Early this morning, the National Hurricane Center (NHC) upgraded Invest 98L into TD9. Fiona has passed Bermuda with high-end tropical storm force winds, with the airport receiving a gust of 93 mph with sustained winds of 61 mph. The island really dodged a bullet here as the storm had record low pressure values for a storm passing Bermuda. Fiona's impacts on Nova Scotia and the Cape Breton area will be also historic, as highlighted in yesterday's tropical update. The only real change in Fiona's impact is that the storm will be moving faster over the region than initially anticipated, but this will have little impact on the result of this historic storm for the area.
While Fiona will cause widespread insured loss, as highlighted, the area generally has a low population. This contrasts with the possible impacts that TD9 might have, which is a good reason why the insurance industry, particularly Florida insurance carriers, now have their eyes on TD9.
Will Florida Peninsula Hurricane Luck run out?
It might not seem like it but, given how active the last several hurricane seasons have been, the Florida Peninsula has been pretty lucky regarding direct hurricane impacts. A hurricane has not made landfall on the Peninsula since Irma in 2017. Therefore, it has been five years since any landfall, which is pretty remarkable given both the overall activity experienced since 2017 and that the peninsula has the highest chances of landfall probability in the U.S. This follows the even longer hurricane-free streak that occurred between 2006 and 2015 for the state of Florida, which, as mentioned in the Tropical Update yesterday, ended with Hurricane Hermine (2016). The state’s panhandle has not been so lucky since 2016, with many significant hits recently, including Category 5 Michael (2018) and Sally (2020). The peninsula has had some very close calls, most notably Dorian (2019) that stalled over the Bahamas before tracking up the Florida coastline. Other bypassing storms include Matthew (2016) and Elsa (2021) along the west coast.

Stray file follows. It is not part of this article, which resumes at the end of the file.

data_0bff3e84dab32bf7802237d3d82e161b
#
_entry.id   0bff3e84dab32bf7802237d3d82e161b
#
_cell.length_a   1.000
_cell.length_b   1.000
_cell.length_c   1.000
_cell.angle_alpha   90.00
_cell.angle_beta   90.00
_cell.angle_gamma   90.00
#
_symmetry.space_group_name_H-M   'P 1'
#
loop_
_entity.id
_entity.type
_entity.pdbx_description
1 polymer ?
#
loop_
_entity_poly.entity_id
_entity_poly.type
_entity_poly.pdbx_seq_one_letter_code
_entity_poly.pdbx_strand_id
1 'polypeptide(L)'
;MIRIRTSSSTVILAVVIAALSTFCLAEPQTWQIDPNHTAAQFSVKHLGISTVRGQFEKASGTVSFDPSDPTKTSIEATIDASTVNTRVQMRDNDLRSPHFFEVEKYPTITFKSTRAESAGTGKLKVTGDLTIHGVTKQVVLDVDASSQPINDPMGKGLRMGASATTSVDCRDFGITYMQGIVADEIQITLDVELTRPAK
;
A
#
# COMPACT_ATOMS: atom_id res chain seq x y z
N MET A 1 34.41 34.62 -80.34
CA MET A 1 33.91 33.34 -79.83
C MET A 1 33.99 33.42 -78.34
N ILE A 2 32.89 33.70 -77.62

TD9 Forecast Track
TD9 seems to be developing a bit sooner than forecast models suggest, with the system likely becoming a named storm later today. The next named storm on the list is Hermine followed by Ian. It will be a race to see what name gets assigned since TD10 has formed off the African Coastline this morning as well. As mentioned yesterday, the sooner Invest 98L develops, the sooner it will likely curve to the North vs a weaker system tracking further West. Since the TD9 seems to be developing sooner, the threat of TD9 approaching Western Cuba and entering the Southwestern Gulf of Mexico by early next week is a much more realistic scenario. However, there is still a lot of uncertainty in the intensity and track. The system’s strength and intensity before it interacts with Cuba will be critical to what type of system impacts Florida. Remember, the NHC forecast is one of the best-skilled forecasts. However, still, a five-day forecast like the one shown today that ends with the last forecast point over South Florida has an average error of 200 miles, and with the models doing so much flip-flopping, do not be surprised if the NHC track over the next five days continues to adjust.